Transparency leads to better communities

Post Date: Wednesday, September 28, 2011
It's Right to Know Week in Canada. This article appeared on The City of Calgary's webpage celebrating this important week.

When did governments become movie-quality bad guys? I believe this stems from an old practice of closed-door politics—of politicians and bureaucracies governing within seemingly-impenetrable mini-fortresses. As citizens, often our only connection to government might be the time we take to vote every few years and what we hear about government through the media, which is usually only half the story.

Clearly if that is Citizens’ only connection to government then our democracy is just a shadow. No wonder citizen cynicism has become so high and our voter turnout has dropped so low.

Fortunately, progressive politicians and administrators know that our democracy hinges on the open and transparent government. For the past three decades, citizen access to information has improved significantly. Legislation in countries and provinces has made getting the information citizens need and want to know easier. 

This is all based on a principal that has become a modern right of citizenship: A right to know.

Every citizen has the right to request access to government records and view their private information. This is a right preserved through various federal, provincial and territorial laws across Canada. Almost every jurisdiction (including Calgary) has dedicated professionals responsible for getting information to every citizen who asks.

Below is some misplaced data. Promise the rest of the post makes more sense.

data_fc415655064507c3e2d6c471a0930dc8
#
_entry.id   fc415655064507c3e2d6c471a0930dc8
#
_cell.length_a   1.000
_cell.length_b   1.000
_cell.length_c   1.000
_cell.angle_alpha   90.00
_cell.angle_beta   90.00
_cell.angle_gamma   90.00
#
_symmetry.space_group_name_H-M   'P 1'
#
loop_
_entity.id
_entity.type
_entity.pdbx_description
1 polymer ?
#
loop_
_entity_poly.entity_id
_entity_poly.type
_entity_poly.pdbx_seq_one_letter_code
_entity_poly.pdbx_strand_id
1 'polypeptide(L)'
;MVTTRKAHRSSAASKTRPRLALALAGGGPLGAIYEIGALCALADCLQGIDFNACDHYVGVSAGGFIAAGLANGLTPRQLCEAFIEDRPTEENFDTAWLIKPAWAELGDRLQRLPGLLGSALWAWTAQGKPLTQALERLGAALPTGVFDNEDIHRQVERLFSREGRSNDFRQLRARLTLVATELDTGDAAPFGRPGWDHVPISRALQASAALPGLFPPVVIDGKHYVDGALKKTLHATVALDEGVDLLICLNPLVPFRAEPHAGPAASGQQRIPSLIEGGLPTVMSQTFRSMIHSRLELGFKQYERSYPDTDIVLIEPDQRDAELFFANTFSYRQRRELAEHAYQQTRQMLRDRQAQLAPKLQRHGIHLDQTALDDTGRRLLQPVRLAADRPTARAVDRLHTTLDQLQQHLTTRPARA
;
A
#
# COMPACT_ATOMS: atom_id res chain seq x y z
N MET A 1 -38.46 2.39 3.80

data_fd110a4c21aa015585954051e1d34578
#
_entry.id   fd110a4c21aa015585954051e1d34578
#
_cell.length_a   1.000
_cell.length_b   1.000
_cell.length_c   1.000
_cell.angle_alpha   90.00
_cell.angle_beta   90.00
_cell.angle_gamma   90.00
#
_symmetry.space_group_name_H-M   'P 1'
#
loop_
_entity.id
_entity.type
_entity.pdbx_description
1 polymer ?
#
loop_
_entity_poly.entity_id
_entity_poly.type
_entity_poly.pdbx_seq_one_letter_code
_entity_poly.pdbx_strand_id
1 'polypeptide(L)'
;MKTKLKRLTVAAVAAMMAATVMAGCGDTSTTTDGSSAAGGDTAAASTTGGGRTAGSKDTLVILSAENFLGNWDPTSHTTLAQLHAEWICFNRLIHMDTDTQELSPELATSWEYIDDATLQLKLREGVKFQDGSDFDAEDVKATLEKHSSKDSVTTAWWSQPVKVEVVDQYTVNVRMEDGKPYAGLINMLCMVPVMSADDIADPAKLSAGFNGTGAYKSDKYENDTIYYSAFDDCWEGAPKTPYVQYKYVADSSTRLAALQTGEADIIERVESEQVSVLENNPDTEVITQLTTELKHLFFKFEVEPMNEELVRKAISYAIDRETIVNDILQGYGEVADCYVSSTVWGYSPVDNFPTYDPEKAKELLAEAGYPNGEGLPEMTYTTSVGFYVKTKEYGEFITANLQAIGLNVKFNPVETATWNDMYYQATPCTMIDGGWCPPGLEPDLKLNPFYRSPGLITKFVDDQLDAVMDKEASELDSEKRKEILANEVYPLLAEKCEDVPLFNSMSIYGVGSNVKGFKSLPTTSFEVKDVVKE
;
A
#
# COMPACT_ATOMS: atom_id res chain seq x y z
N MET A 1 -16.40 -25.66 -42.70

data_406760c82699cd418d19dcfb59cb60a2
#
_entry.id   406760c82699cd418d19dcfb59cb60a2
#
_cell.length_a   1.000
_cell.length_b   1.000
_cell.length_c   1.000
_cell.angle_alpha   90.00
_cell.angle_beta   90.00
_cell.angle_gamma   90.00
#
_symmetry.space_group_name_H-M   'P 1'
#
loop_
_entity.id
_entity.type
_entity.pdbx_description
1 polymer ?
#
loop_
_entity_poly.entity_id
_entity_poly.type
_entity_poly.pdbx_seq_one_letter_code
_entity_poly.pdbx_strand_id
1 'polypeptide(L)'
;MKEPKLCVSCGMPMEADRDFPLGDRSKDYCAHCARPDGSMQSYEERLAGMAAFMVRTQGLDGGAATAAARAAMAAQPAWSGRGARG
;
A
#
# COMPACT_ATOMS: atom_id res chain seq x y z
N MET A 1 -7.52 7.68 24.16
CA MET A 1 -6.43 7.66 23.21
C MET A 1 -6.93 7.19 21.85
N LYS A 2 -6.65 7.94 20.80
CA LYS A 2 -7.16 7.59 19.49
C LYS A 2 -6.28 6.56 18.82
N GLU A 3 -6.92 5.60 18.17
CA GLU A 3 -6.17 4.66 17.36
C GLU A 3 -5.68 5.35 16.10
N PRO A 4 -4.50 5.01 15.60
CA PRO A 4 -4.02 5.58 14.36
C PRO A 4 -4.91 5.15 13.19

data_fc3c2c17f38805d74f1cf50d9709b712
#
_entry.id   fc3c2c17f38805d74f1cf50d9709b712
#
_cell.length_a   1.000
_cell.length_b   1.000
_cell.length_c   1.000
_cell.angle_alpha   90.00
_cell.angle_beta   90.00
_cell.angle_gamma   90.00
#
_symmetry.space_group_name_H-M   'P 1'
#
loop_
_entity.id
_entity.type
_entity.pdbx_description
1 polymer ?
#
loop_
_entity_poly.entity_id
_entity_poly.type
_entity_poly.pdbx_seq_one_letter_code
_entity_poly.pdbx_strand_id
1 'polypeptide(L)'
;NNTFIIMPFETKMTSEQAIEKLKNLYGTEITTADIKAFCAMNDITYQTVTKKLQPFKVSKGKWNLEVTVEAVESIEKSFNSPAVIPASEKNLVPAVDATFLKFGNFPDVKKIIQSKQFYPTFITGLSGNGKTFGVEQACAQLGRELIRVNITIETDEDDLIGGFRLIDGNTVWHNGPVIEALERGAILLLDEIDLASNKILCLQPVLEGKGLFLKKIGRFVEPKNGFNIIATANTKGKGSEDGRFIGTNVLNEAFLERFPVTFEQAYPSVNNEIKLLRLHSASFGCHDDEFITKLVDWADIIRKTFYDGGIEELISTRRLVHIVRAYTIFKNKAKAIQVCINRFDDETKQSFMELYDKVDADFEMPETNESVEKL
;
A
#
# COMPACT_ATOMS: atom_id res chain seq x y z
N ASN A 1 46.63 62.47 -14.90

The result is greater government accountability and transparency. Governments become better once the curtains are drawn back and the doors opened.

But to have a right to know is not enough. It has not killed criticism nor completely restored faith in our governments. Rather, we need to reframe our right as something much more active.

It is our responsibility to know. And it is our responsibility to act on that knowledge. Our communities are made better through the actions of engaged citizens who have taken this responsibility to heart. These same citizens refuse to be cynical about government because they know they can make a difference just as much as any politician.

That is what we must celebrate during Right to Know week. The actions of citizens to make their street, community, and city a better place to live and work are the true great outcomes from access to information legislation.

This week also reminds politicians, including me, of our joint responsibility to ensure our own accountability and accessibility. We cannot let only legislation be the way citizens collect information about their government. Instead, we must commit to sharing more than what is “required”—we must take our own action to explain our decisions, provide background information, and let citizens into government.

Our right to know is so important—our responsibility to know and act is amazing.

- Mayor Naheed Nenshi